Chairs for Law
Anita Allen-Castellitto has been appointed the Henry
R. Silverman Professor of Law and Professor of Philosophy
as of June 2004. Dr. Allen, who holds a J.D. from Harvard
Law School and a Ph.D. in philosophy from the University
of Michigan, is one of the country's leading and most
recognized experts on privacy. She is the author of
over 70 articles and essays, book chapters, major articles
in scholarly reference books, book reviews, and three
books. She has two new books underway: The New Ethics:
A Tour of the 21st Century Ethical Landscape (2004)
and After Privacy (2005).
has received numerous fellowships and awards, from
the Ford Foundation, the American Association of University
Women, the American Council of Learned Societies, and
most recently a Fellowship in Princeton University's
Program in Law and Public Affairs (2003-2004).
Allen is a frequently sought-after panelist and commentator,
having appeared on 60 Minutes and Good Morning
America in addition to in print media. She began
her academic career in 1978 as an assistant professor
of philosophy at Carnegie Mellon University, then was
an assistant professor of law at University of Pittsburgh
Law School, and became a professor and associate dean
at Georgetown University Law Center before joining
the Penn Law faculty in 1998 as professor of law and
F. Kreimer is the Kenneth W. Gemmill Professor of Law.
He joined the Penn Law faculty in 1981 and has written
extensively on a broad range of fundamental constitutional
issues. Over the years, he has established a scholarly
and professional reputation addressing the challenges
posed to civil liberties in the U.S. by emerging social
and technological trends.
scholarly work continues to provide analyses on a broad-range
of constitutional issues including the emerging pattern
of state abortion regulation, the constitutional status
of assisted suicide, the status of gay marriage and
the impact of the Internet on political protest. In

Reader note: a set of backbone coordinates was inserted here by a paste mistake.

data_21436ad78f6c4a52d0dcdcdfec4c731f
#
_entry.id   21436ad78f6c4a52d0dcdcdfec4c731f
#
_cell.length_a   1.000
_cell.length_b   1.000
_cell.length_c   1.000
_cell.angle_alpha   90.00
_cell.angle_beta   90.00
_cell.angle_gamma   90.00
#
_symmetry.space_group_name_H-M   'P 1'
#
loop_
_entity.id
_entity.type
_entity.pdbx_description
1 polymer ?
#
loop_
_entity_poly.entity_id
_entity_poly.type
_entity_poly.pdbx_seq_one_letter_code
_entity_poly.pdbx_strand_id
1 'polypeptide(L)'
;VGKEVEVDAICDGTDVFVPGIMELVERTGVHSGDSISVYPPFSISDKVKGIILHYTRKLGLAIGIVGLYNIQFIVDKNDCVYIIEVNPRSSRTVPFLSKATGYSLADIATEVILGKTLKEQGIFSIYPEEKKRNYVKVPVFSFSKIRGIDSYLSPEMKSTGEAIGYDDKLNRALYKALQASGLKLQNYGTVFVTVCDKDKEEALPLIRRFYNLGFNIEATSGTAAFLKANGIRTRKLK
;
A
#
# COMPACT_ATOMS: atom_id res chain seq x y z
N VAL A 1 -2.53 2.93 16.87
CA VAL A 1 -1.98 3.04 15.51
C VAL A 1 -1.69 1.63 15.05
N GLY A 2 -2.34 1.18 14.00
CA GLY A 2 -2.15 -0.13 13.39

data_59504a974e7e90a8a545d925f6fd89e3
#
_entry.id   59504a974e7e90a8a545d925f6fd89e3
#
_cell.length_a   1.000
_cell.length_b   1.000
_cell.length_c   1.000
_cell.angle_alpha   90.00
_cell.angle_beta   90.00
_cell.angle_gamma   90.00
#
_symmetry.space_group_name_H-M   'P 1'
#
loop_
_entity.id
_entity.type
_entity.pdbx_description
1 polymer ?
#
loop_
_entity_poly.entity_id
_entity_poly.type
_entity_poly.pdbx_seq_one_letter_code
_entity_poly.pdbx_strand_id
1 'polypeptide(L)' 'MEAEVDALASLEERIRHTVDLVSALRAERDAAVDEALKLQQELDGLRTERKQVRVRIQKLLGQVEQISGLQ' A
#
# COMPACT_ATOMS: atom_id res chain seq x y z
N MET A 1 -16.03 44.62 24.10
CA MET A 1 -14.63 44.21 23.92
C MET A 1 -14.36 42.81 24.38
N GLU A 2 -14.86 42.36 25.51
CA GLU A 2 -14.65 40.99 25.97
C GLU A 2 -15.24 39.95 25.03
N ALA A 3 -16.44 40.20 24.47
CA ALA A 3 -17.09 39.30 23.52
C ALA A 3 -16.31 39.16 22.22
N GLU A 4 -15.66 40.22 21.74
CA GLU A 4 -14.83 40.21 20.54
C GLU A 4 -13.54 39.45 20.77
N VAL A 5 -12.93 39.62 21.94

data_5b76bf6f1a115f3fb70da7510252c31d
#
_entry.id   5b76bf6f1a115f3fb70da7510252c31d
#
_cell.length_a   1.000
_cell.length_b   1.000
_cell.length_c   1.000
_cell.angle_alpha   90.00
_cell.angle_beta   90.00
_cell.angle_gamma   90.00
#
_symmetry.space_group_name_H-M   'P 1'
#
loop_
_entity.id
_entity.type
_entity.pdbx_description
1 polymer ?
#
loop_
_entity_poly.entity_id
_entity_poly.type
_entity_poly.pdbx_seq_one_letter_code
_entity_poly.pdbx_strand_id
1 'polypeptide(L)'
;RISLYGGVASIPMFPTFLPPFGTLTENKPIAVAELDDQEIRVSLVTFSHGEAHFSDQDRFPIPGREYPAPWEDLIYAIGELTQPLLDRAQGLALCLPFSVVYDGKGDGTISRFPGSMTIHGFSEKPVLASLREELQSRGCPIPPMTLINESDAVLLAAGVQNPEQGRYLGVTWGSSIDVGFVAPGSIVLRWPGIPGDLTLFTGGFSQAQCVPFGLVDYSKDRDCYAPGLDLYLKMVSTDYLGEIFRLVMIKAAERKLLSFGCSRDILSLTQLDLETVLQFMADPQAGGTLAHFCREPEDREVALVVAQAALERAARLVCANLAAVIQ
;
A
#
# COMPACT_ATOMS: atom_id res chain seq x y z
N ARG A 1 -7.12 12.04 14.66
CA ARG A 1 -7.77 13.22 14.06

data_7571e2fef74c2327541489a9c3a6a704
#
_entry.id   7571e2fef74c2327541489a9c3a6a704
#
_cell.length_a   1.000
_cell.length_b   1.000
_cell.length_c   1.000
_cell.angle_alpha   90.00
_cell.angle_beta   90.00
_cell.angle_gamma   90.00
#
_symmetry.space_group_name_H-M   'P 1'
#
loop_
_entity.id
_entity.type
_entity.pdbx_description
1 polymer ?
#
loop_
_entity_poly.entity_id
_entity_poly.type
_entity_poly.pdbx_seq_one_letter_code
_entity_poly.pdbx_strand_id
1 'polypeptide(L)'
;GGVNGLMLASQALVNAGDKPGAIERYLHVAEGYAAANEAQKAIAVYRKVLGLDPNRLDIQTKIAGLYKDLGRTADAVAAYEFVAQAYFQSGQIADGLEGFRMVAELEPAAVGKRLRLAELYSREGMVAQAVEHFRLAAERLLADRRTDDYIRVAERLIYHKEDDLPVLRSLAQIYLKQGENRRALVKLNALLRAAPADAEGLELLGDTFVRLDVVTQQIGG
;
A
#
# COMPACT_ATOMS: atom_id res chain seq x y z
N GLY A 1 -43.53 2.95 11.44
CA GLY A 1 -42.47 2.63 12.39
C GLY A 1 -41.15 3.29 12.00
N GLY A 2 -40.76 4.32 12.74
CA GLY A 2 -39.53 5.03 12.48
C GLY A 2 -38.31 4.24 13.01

his recent work, Too Close to the Rack and the Screw: Constitutional
Constraints on Torture in the War on Terror (University
of Pennsylvania Journal of Constitutional Law, 2003),
he argues that torture is unconstitutional, and in
another journal article, Double Helix, Double Bind:
Factual Innocence and Post Conviction DNA Testing,
with Professor David Rudovsky, he discusses the topic
Kreimer has also received numerous teaching honors,
including the Harvey Levin Memorial Award for Excellence
in Teaching at the Law School in 1997, and the Lindback
Award for Distinguished Teaching in 1998. Professor
Kreimer also serves as Associate Dean. He holds a J.D.
from Yale Law School.
Bruce H. Mann has been appointed the Leon Meltzer Professor
of Law and Professor of History. Dr. Mann, who holds
a J.D. and a Ph.D. in history, both from Yale, is widely
recognized as one of the foremost legal historians
in the country today. His first book, Neighbors
and Strangers: Law and Community in Early Connecticut (1987)
established him as a major figure in the field.
latest book, Republic of Debtors: Bankruptcy in
the Age of American Independence (2002), has won
the 2004 J. Willard Hurst Prize from the Law and Society
Association; the 2003 SHEAR Book Prize (Society for
Historians of the Early American Republic) and the
2003 Littleton-Griswold Prize of the American Historical
Association, awarded to the best book on the history
of American Law. Gordon S. Wood, in The New
York Review of Books (6/2003), described his book
as "a major contribution to the legal, social, political,
and cultural history of early America." Dr. Mann
also co-edited, with Christopher Tomlins, The Many
Legalities of Early America (2001) and was editor
of Law & History Review from 1987-1993.
recent publications include, "Failure
in the Land of the Free," American Bankruptcy Law Journal (2003) and "Law,
Economy, and Society in Early New England," Yale Law Journal (2002). Dr.
Mann also gave the keynote address in May 2003 at the National Association of
Consumer Bankruptcy Attorneys.
Mann has won the Law School's
Harvey Levin Memorial Award for Excellence in Teaching and the A. Leo Levin
Award for Excellence in an Introductory Law Course in 2003, as well as Penn's
Lindback Award for Distinguished Teaching in 1999. Dr. Mann came to Penn Law
in 1987, from Washington University in St. Louis, where he had been a professor
of law and the recipient of their Outstanding Professor Award.